• Newsday: Finding a Caring Place Near Home

    After their daughter Angela was born severely brain damaged 11 years ago, Robert and Angie Policastro searched for a nursing facility near their home in Hauppauge that could care for her.

    The closet nursing center with room for their daughter was in New Britain, Conn., a 2 1/2 hour drive from their home. Angie, 40, said their only placement option was in Albany, which was even farther away.

    So the Policastros made the trip to New Britain at least once a week, returning to Long Island physically and emotionally drained. When Angela died on Oct. 8, 1990, at 14 months, they were unable to be by her bedside.

    Robert, 40, has lobbied the state to build a home for severely disabled children on Long Island ever since.

    And his efforts have finally succeeded.

    Angela’s House was inaugurated on June 30 in East Moriches. It is the first group home for severely disabled children on Long Island and will accommodate seven children, who are to arrive in the next few weeks.

    Like many parents with disabled children, Robert and Angie Policastro could not meet Angela’s complex needs at home. And they wanted something more than a hospital for their daughter. But Robert said he had a hard time convincing the state of the need for a nursing facility on Long Island.

    “I realized as our daughter was in the hospital that there was no one in the state that realized that these kids were a population that needed to be dealt with,” he said.

    He began writing and calling local state Assembly members, state senators and representatives to raise awareness of the needs of severely disabled children. He proposed to the Department of Health and the Office of Mental Retardation and Developmental Disabilities that the state build a group home, not a large nursing facility, on Long Island.

    The Policastros found Assemb. Harvey Weisenberg (D-Long Beach), whose son, Rick Weisenberg, 42, is handicapped, very receptive to their proposal at a breakfast for the Long Island Council of Families with Disabilities in 1997.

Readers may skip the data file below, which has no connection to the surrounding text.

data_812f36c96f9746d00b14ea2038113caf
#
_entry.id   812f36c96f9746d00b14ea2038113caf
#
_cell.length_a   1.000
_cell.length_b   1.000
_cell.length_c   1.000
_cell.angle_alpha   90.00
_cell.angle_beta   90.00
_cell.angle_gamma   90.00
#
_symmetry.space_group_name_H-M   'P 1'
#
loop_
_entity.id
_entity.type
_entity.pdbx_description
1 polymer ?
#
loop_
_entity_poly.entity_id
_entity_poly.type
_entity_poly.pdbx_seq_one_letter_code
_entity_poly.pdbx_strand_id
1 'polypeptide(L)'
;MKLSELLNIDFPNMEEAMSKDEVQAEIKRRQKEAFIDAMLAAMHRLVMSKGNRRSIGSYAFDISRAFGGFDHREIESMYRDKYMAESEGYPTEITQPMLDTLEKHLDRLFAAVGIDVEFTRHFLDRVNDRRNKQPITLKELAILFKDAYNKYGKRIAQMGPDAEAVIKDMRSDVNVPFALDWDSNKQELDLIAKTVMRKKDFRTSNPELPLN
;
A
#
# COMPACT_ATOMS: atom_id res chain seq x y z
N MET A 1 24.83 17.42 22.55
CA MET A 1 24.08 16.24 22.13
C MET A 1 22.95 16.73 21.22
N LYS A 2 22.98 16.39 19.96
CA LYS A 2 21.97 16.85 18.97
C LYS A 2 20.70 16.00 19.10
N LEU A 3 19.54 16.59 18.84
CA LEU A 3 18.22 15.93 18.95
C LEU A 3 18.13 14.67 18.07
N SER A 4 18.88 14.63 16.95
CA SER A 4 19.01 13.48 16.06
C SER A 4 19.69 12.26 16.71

“He totally understood right away,” Robert said. “And he basically committed at that point to have it in the next budget.”

    Weisenberg said families should not have to place their children in nursing facilities outside the state.

    “The theme of my efforts was to bring our children home,” he said. “We export our handicapped children out of state and this is an outrage.”

    Weisenberg got $500,000 for the facility in the 1998 state budget, and construction began in September of 1999. He said he is also close to getting funding for another home for severely disabled children in Nassau County.

    Angela’s House looks from the road like any suburban home, something the Policastros wanted. “When you are looking for a residence for your child, you are not looking for hospital-type settings,” Angie said. “This is where you are leaving your child. It’s an extremely emotional decision and it has to be a place like home.”

    Inside, murals of dolphins, whales, and rabbits cover the bedroom walls, camouflaging the oxygen units that are connected to a tank in the basement.

    A cookie jar on the dining table and barbecue grill in the backyard complete the picture of a typical suburban house.

    “It’s quiet, it’s peaceful, the birds are chirping. These are all things that are important to me because I know my son enjoys them,” said Lorraine Boutin, whose son Johnny will reside at Angela’s House.

    Johnny, 7, has celebral palsy and severe mental retardation. Boutin, 35, said she began looking for a nursing care facillity two years ago when he was placed on a feeding tube and a tracheal tube and required constant attention. “With three [other] children, I couldn’t do it,” she said.

    The Islip Terrace resident said she had no other placement options because she wanted to be close to her son.

    The Policastros help families find nursing facilities through an organization they started after Angela’s birth called Angela’s House. For Angela’s House, Robert said he selected families that had waited the longest for placement.

    For now, seven children have a home. But Robert said his crusade is not over. He is going to continue pushing the state for a respite center, a place that families who care for their severely disabled children at home can turn for a break, even for one night. “There is a lot more need,” he said.

    By Sudhin S. Thanawala
    Newsday (July 16, 2000)